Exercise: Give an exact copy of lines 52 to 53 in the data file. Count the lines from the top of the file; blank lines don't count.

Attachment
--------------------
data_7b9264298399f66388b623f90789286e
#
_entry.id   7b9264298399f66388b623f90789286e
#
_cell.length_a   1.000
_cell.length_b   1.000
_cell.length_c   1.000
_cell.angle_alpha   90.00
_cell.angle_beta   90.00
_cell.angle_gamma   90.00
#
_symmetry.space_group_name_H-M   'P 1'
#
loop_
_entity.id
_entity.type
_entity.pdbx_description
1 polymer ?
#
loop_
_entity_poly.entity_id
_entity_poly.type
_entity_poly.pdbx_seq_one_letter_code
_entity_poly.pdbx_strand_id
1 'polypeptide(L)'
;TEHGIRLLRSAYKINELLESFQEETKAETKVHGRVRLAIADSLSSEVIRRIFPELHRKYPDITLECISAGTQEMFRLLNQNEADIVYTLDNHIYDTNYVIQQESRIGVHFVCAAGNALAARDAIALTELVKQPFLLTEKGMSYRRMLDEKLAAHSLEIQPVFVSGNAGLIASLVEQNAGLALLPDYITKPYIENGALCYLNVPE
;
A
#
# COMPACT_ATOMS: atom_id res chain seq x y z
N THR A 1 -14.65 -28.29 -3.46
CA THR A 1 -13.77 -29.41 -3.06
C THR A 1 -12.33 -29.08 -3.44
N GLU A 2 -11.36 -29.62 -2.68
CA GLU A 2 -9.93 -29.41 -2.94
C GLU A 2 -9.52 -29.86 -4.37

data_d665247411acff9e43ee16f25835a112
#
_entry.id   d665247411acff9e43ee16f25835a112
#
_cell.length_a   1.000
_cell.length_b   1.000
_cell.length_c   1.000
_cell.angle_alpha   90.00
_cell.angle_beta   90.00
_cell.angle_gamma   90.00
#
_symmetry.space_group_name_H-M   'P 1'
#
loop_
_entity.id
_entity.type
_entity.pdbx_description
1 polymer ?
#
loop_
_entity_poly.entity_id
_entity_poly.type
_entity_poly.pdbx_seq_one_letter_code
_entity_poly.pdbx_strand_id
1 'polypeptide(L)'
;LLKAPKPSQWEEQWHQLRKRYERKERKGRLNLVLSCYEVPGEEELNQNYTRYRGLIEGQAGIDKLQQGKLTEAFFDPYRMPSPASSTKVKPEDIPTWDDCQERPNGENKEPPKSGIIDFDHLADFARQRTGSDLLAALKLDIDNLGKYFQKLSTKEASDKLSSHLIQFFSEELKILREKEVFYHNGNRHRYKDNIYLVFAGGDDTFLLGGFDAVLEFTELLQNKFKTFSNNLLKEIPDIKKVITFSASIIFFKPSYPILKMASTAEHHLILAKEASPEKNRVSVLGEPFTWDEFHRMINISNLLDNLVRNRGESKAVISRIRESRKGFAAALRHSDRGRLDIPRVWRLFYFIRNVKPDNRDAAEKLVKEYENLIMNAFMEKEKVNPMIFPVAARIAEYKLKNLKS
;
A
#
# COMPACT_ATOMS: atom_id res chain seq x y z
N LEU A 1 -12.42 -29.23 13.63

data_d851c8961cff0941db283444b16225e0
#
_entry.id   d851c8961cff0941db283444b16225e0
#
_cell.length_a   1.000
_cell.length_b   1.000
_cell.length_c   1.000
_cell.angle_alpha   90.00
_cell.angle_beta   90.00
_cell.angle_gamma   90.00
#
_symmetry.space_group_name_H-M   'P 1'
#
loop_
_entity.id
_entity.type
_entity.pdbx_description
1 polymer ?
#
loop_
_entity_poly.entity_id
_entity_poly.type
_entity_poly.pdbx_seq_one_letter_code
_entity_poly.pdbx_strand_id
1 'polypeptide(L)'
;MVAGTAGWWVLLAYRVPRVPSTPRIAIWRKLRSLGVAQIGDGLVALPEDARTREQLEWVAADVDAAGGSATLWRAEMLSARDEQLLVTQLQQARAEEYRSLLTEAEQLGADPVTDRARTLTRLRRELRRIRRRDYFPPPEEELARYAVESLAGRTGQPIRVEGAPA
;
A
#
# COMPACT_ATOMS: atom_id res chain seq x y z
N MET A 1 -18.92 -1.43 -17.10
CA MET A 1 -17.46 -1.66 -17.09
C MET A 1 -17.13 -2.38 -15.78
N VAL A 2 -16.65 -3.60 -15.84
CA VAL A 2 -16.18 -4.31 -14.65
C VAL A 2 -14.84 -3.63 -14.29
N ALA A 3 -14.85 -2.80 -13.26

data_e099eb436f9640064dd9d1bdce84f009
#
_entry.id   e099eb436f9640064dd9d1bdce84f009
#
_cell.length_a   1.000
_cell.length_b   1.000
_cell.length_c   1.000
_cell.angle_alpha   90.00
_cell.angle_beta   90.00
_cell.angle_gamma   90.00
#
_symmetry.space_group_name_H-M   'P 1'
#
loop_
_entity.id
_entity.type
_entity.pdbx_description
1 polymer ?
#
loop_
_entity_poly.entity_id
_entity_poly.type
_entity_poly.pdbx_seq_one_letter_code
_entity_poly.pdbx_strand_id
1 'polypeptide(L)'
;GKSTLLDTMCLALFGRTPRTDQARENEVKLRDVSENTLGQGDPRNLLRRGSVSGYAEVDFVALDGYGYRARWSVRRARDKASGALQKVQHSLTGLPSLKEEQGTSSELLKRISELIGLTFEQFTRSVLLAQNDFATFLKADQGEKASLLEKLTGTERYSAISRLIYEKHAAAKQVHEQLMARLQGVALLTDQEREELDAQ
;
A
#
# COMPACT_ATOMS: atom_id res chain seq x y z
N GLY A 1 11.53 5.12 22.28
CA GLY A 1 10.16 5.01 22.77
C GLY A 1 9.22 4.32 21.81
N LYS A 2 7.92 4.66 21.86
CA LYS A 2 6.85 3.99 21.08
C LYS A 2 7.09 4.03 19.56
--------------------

_entity.type
_entity.pdbx_description